Monday, October 3, 2022

EU commissioner to hold Belarus border crisis talks in Lithuania

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Rayyan Alhassan is a graduate of Journalism and Mass Communication at Sikkim Manipal University, Ghana. He is the acting Managing Editor at the Daily Nigerian newspaper, a position he has held for the past 3 years. He can be reached via [email protected], or, or @Rayyan88 on Twitter.
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The European Commissioner for Home Affairs Ylva Johansson planned to hold a meeting in Lithuania on Monday to discuss introducing additional measures to combat the growing number of illegal border crossings at the bloc’s borders.

Johansson will meet Prime Minister Ingrida Simonyte in Vilnius in the morning, according to the European Commission.

She is due to visit the Padvarionys border crossing point later, together with Interior Minister Agne Bilotaite.

Lithuanian authorities had reported a sharp increase in irregular arrivals in its territory from neighboring Belarus over recent months.

Within one day, almost 200 people crossed the border earlier this week, bringing the total number of apprehended migrants this year to 3,500 compared to 81 in the whole of last year.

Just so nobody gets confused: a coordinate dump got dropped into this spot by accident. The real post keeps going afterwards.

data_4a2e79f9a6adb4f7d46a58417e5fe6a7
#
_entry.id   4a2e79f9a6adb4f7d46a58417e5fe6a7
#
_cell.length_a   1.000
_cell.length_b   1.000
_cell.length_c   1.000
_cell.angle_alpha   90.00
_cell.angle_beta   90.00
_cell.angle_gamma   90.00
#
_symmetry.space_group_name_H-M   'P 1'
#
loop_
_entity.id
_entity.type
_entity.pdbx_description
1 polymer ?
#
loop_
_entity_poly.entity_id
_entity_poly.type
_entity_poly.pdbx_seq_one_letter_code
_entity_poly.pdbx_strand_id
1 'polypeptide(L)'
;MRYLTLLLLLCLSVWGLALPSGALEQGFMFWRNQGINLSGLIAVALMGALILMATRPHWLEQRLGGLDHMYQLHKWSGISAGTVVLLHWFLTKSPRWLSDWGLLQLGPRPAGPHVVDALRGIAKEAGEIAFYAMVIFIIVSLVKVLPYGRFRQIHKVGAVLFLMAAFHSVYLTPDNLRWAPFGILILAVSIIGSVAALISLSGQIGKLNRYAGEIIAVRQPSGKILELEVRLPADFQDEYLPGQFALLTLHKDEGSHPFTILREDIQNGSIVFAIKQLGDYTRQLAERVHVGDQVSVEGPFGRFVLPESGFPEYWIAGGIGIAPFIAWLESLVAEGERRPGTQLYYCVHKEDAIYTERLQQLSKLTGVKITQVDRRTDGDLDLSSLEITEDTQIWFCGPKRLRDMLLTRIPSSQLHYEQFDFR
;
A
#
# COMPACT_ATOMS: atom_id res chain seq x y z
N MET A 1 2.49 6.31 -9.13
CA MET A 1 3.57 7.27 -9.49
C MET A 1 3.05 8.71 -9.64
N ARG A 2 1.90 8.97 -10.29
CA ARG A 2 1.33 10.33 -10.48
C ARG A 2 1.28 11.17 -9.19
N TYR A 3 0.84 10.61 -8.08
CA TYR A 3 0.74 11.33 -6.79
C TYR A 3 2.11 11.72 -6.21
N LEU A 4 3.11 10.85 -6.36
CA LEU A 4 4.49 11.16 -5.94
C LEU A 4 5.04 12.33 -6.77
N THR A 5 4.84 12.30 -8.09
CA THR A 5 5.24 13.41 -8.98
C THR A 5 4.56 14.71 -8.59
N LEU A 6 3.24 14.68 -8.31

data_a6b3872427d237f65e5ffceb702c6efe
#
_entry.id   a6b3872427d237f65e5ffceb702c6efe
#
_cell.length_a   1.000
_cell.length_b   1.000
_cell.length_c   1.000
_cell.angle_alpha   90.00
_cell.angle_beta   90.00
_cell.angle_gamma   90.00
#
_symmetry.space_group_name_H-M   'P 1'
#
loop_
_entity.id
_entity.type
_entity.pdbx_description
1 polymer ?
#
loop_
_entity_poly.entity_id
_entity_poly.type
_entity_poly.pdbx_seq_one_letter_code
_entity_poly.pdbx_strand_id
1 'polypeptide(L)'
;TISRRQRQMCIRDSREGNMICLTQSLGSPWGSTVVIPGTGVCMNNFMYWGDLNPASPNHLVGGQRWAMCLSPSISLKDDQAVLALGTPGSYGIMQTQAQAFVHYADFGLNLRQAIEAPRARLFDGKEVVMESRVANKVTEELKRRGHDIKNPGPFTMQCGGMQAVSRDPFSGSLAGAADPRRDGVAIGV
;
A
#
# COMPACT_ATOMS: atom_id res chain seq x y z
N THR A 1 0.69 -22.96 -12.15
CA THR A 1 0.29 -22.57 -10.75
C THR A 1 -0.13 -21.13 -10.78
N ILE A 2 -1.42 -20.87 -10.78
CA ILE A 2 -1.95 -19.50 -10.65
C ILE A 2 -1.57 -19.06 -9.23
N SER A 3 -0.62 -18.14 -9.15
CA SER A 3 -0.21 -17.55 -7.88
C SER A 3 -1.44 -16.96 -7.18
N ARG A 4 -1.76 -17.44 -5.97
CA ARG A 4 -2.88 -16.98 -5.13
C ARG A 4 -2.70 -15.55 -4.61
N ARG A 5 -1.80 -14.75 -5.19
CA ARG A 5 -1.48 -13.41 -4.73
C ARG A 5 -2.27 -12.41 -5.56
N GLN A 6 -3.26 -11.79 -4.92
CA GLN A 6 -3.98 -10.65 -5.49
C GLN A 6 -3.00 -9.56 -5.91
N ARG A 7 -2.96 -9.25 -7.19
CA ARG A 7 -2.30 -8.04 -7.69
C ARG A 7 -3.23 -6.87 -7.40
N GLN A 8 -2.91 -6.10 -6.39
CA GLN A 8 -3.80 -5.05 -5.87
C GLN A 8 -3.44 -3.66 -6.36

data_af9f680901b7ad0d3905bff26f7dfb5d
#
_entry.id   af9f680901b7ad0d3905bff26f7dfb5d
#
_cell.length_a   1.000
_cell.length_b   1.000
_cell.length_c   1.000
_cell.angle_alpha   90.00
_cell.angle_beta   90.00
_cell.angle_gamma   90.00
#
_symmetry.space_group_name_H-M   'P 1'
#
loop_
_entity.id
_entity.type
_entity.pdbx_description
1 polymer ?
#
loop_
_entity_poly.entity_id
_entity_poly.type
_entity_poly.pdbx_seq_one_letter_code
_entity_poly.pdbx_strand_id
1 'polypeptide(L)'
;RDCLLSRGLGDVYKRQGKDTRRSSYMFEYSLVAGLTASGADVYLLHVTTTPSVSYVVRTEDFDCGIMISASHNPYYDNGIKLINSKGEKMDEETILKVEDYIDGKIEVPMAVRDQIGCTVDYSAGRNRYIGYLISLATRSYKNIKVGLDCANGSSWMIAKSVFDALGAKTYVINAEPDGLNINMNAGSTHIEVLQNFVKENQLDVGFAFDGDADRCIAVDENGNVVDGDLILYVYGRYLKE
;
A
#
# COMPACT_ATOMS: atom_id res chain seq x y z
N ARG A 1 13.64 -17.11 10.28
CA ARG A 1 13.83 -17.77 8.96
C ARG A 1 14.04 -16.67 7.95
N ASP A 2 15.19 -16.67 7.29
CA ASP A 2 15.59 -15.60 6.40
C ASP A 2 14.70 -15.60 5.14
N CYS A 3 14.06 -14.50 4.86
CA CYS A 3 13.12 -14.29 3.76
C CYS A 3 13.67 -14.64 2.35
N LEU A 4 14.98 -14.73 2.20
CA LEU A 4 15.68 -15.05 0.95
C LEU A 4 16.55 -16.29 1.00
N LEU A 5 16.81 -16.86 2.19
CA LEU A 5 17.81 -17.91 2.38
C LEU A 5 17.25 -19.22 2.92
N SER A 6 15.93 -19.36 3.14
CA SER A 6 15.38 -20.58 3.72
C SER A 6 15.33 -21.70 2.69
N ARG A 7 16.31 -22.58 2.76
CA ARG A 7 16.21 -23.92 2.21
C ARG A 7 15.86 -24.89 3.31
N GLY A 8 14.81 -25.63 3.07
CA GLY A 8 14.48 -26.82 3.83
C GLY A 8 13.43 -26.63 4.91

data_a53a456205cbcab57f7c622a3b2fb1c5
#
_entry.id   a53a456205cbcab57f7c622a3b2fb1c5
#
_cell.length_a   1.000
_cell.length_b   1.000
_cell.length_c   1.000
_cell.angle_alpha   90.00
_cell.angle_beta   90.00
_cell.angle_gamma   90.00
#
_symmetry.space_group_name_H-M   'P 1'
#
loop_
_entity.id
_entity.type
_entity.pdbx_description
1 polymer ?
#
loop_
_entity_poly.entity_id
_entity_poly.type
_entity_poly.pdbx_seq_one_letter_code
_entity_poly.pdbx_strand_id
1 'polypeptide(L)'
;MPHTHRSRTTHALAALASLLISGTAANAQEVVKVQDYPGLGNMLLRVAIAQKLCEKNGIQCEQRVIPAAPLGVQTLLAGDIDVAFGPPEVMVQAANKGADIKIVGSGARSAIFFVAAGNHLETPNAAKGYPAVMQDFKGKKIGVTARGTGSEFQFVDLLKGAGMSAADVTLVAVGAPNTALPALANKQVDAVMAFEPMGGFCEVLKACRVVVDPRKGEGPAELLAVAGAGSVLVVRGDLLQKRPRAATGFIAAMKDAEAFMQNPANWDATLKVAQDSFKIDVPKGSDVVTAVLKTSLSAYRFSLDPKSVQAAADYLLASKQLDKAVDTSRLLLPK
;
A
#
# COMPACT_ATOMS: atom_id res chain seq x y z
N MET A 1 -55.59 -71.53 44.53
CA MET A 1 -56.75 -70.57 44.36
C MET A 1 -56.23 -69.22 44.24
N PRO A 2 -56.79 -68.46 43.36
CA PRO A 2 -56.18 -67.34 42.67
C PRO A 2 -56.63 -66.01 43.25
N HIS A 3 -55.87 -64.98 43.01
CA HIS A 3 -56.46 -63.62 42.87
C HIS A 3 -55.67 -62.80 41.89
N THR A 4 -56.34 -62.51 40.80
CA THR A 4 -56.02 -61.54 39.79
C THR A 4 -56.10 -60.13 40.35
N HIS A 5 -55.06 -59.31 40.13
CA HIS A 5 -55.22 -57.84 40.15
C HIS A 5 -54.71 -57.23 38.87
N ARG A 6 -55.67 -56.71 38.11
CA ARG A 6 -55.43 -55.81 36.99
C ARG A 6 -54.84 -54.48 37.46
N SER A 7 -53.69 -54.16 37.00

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Most of them had applied for asylum.

The country, which shares a nearly 680-kilometre border with Belarus, accused Minsk of deliberately allowing migrants across its borders.

Belarusian ruler Alexander Lukashenko has threatened the EU with allowing people from war zones such as Syria, Iraq, and Afghanistan to pass through, in response to sanctions imposed on his country.

In her talks with Lithuanian lawmakers, Johansson planned to define more closely the nature of additional EU support.

Additional border guards from the EU border agency Frontex had already been sent to the country in recent weeks and more set to follow.

A further possibility would be to introduce additional EU sanctions on Belarus.

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Tensions between the EU and Belarus were running high due to the ongoing repression of civil society and peaceful protests that were unleashed a year ago after disputed elections.

Internationally, Lithuania was one of the biggest supporters of the Belarusian democracy movement. (dpa/NAN)

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